The Sensitive Feedback Formula is a communication strategy designed to deliver difficult feedback and preserve the quality of partnerships at the same time. It was designed by renowned couples therapy researchers, Drs. John and Julie Gottman, and adapts beautifully to challenging workplace communication. If it works for couples, it can work for anyone.

1️⃣ State the Facts

In step one, we state the fact of what happened, factually and without judgment. We reiterate the events that precipitated the need for feedback, yet we do so without any personal inflection, bias, or subjectivity that can derail the conversation and inspire defensiveness. Although it sounds simple, this step can be more challenging than it looks. The litmus test is to state the facts in a manner where both parties will agree on the central events that led to this point. State the facts, be as brief and succinct as possible and challenge yourself to retell the central events without inspiring disagreement.

2️⃣ Describe the Impact

Step two is where we describe the potential impact of the events in step one on results and/or relationships. While the impacts described in this step can be actual, anticipated, or feared, it is important to connect the behaviors described in step one to professional outcomes you hope to avoid. Sometimes colleagues lack understanding of the influence their behavior and decisions can have on the big picture goals of a team, department, or company, so this step is crucial to connect them to a broader understanding of the impact of their choices.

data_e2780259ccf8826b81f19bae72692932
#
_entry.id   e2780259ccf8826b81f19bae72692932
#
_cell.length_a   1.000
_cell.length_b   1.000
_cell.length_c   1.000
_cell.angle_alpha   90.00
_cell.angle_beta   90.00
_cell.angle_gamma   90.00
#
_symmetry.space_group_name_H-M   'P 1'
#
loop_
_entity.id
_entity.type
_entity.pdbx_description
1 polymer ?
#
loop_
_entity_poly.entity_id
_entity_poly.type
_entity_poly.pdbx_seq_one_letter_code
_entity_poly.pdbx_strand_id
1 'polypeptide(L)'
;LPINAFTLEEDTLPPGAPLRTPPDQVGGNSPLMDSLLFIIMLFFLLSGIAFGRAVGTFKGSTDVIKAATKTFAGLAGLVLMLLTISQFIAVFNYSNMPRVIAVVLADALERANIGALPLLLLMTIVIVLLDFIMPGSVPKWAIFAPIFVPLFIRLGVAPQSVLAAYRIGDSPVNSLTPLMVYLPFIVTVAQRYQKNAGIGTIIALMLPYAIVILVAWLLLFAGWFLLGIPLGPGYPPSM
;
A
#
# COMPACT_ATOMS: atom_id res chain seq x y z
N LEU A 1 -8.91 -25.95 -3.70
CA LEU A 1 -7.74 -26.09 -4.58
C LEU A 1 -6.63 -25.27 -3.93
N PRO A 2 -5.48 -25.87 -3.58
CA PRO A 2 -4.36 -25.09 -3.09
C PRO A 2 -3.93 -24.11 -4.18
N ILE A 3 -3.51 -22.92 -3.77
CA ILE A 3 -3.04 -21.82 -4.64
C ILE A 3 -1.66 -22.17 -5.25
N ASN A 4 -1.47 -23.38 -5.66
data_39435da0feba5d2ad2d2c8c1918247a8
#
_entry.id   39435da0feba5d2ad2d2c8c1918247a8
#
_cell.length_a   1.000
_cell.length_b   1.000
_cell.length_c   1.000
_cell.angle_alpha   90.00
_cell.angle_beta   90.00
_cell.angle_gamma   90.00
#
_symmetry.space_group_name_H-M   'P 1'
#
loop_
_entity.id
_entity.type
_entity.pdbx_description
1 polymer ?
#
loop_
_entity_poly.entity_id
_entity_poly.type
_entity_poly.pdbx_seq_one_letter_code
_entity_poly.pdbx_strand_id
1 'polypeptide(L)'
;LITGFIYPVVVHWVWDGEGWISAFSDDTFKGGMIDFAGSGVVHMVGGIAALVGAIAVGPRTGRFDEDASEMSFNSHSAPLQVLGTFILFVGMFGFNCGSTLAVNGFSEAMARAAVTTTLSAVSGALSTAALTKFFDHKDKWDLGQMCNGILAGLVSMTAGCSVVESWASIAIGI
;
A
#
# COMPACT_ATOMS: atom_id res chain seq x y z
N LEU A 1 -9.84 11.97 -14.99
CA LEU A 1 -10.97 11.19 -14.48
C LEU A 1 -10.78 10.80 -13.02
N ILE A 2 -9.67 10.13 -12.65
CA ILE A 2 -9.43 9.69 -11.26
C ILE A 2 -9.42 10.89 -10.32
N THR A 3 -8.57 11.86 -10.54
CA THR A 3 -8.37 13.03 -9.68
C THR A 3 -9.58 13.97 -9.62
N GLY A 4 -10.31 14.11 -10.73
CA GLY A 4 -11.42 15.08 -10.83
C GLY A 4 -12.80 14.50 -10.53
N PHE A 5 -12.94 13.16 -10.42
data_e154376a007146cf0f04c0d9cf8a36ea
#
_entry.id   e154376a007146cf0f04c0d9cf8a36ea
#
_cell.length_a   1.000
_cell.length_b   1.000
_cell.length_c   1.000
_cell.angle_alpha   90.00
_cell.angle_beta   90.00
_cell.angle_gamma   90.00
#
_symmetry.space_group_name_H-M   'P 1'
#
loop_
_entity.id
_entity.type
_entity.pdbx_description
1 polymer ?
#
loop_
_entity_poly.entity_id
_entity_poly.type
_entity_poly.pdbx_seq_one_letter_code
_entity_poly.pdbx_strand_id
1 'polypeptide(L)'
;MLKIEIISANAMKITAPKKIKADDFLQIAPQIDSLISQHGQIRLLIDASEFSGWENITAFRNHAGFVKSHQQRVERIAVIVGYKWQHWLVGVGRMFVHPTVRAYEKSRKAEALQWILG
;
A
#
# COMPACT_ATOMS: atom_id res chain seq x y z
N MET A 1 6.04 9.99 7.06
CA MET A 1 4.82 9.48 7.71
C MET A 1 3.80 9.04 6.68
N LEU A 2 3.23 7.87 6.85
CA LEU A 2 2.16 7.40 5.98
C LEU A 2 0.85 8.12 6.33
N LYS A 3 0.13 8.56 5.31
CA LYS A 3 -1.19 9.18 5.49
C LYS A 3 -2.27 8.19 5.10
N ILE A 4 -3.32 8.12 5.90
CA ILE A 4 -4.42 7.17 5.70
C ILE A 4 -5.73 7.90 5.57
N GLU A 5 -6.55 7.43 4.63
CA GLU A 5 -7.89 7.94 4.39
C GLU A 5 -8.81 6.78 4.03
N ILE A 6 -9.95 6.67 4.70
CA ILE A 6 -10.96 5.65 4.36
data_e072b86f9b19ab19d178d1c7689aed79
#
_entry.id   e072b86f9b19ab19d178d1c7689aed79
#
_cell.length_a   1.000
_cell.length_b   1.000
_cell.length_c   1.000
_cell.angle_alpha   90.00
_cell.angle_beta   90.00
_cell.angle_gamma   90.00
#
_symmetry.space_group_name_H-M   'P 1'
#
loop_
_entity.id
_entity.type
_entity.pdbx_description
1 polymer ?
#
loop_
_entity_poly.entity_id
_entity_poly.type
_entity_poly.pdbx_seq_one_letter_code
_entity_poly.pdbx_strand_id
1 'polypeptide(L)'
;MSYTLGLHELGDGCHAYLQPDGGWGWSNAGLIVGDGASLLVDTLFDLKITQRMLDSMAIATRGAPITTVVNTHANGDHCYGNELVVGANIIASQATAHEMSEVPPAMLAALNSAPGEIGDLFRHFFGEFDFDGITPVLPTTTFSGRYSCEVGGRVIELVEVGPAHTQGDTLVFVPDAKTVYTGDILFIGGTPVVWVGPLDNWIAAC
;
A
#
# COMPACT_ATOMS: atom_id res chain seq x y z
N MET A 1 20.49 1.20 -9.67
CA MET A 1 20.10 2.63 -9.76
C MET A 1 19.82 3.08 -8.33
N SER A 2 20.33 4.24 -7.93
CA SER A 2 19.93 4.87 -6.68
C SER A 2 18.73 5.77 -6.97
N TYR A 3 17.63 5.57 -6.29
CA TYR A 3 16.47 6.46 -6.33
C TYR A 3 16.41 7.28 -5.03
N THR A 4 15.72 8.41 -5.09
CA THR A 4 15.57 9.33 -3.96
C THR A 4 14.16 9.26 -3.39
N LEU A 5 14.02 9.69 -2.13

3️⃣ Express Your Hopeful Intention

Expressing your hopeful intention is an opportunity to communicate your positive intentions for the long-term health of the partnership. In this step, we make sure those on the receiving end of difficult feedback understand our wish for a positive and productive working relationship in the future, as well as our investment in their continued growth and development. Here is where we paint a picture of what could be if improvement is achieved, so be generous with your wishes for the future of the partnership.

4️⃣ Accept Some Responsibility

When appropriate, it is important to accept some responsibility for our role in the negative outcomes the feedback conversation is meant to correct. Everything from being unclear with expectations to being unavailable for coaching is fair game as we improve receptivity by assuming some level of responsibility for the role we play in unintended consequences. In this step, we share some blame, acknowledge shortcomings and set a good example of personal accountability.


5️⃣ Invite Solutions